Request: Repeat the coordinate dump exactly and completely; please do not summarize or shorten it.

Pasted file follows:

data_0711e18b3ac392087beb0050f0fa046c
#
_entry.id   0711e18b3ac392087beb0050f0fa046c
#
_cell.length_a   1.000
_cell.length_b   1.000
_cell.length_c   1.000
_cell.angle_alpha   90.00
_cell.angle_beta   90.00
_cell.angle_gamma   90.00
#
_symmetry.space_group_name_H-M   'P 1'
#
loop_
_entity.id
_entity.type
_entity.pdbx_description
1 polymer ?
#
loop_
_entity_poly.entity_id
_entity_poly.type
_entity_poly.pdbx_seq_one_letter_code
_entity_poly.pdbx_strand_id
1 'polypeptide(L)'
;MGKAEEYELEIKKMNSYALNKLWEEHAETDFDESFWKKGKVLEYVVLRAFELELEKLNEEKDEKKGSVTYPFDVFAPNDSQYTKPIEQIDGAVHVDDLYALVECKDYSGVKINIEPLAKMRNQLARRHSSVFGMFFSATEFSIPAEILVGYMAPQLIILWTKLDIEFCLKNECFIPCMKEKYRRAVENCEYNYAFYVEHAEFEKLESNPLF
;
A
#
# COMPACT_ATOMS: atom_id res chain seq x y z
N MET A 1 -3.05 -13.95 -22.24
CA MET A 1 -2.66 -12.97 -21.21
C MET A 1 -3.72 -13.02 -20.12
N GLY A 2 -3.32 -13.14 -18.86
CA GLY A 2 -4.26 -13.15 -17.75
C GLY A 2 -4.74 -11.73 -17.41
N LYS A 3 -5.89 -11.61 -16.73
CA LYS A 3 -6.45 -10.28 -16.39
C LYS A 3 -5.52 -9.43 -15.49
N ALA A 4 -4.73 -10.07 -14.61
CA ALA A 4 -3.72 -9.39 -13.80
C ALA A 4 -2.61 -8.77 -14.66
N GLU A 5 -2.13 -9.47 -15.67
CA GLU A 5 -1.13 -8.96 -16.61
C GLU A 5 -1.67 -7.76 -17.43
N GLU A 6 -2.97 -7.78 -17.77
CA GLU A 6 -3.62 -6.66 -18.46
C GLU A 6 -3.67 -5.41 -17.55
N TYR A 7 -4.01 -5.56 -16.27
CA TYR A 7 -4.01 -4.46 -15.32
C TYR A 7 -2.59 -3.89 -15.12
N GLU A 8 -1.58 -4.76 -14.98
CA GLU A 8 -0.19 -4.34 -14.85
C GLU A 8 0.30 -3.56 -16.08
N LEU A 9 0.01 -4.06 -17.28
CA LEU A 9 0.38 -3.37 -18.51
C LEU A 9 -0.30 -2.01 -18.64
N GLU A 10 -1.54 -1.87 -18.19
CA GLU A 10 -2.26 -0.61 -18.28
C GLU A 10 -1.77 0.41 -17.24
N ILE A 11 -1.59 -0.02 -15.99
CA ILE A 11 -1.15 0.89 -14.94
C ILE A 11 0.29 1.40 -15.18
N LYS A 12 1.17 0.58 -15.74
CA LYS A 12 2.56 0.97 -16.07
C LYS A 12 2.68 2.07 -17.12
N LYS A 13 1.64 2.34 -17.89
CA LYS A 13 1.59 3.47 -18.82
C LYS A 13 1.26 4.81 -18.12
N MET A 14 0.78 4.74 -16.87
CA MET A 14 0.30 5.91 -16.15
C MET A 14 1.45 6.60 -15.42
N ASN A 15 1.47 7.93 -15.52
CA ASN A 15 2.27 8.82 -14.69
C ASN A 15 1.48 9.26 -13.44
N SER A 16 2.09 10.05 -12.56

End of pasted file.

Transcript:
data_0711e18b3ac392087beb0050f0fa046c
#
_entry.id   0711e18b3ac392087beb0050f0fa046c
#
_cell.length_a   1.000
_cell.length_b   1.000
_cell.length_c   1.000
_cell.angle_alpha   90.00
_cell.angle_beta   90.00
_cell.angle_gamma   90.00
#
_symmetry.space_group_name_H-M   'P 1'
#
loop_
_entity.id
_entity.type
_entity.pdbx_description
1 polymer ?
#
loop_
_entity_poly.entity_id
_entity_poly.type
_entity_poly.pdbx_seq_one_letter_code
_entity_poly.pdbx_strand_id
1 'polypeptide(L)'
;MGKAEEYELEIKKMNSYALNKLWEEHAETDFDESFWKKGKVLEYVVLRAFELELEKLNEEKDEKKGSVTYPFDVFAPNDSQYTKPIEQIDGAVHVDDLYALVECKDYSGVKINIEPLAKMRNQLARRHSSVFGMFFSATEFSIPAEILVGYMAPQLIILWTKLDIEFCLKNECFIPCMKEKYRRAVENCEYNYAFYVEHAEFEKLESNPLF
;
A
#
# COMPACT_ATOMS: atom_id res chain seq x y z
N MET A 1 -3.05 -13.95 -22.24
CA MET A 1 -2.66 -12.97 -21.21
C MET A 1 -3.72 -13.02 -20.12
N GLY A 2 -3.32 -13.14 -18.86
CA GLY A 2 -4.26 -13.15 -17.75
C GLY A 2 -4.74 -11.73 -17.41
N LYS A 3 -5.89 -11.61 -16.73
CA LYS A 3 -6.45 -10.28 -16.39
C LYS A 3 -5.52 -9.43 -15.49
N ALA A 4 -4.73 -10.07 -14.61
CA ALA A 4 -3.72 -9.39 -13.80
C ALA A 4 -2.61 -8.77 -14.66
N GLU A 5 -2.13 -9.47 -15.67
CA GLU A 5 -1.13 -8.96 -16.61
C GLU A 5 -1.67 -7.76 -17.43
N GLU A 6 -2.97 -7.78 -17.77
CA GLU A 6 -3.62 -6.66 -18.46
C GLU A 6 -3.67 -5.41 -17.55
N TYR A 7 -4.01 -5.56 -16.27
CA TYR A 7 -4.01 -4.46 -15.32
C TYR A 7 -2.59 -3.89 -15.12
N GLU A 8 -1.58 -4.76 -14.98
CA GLU A 8 -0.19 -4.34 -14.85
C GLU A 8 0.30 -3.56 -16.08
N LEU A 9 0.01 -4.06 -17.28
CA LEU A 9 0.38 -3.37 -18.51
C LEU A 9 -0.30 -2.01 -18.64
N GLU A 10 -1.54 -1.87 -18.19
CA GLU A 10 -2.26 -0.61 -18.28
C GLU A 10 -1.77 0.41 -17.24
N ILE A 11 -1.59 -0.02 -15.99
CA ILE A 11 -1.15 0.89 -14.94
C ILE A 11 0.29 1.40 -15.18
N LYS A 12 1.17 0.58 -15.74
CA LYS A 12 2.56 0.97 -16.07
C LYS A 12 2.68 2.07 -17.12
N LYS A 13 1.64 2.34 -17.89
CA LYS A 13 1.59 3.47 -18.82
C LYS A 13 1.26 4.81 -18.12
N MET A 14 0.78 4.74 -16.87
CA MET A 14 0.30 5.91 -16.15
C MET A 14 1.45 6.60 -15.42
N ASN A 15 1.47 7.93 -15.52
CA ASN A 15 2.27 8.82 -14.69
C ASN A 15 1.48 9.26 -13.44
N SER A 16 2.09 10.05 -12.56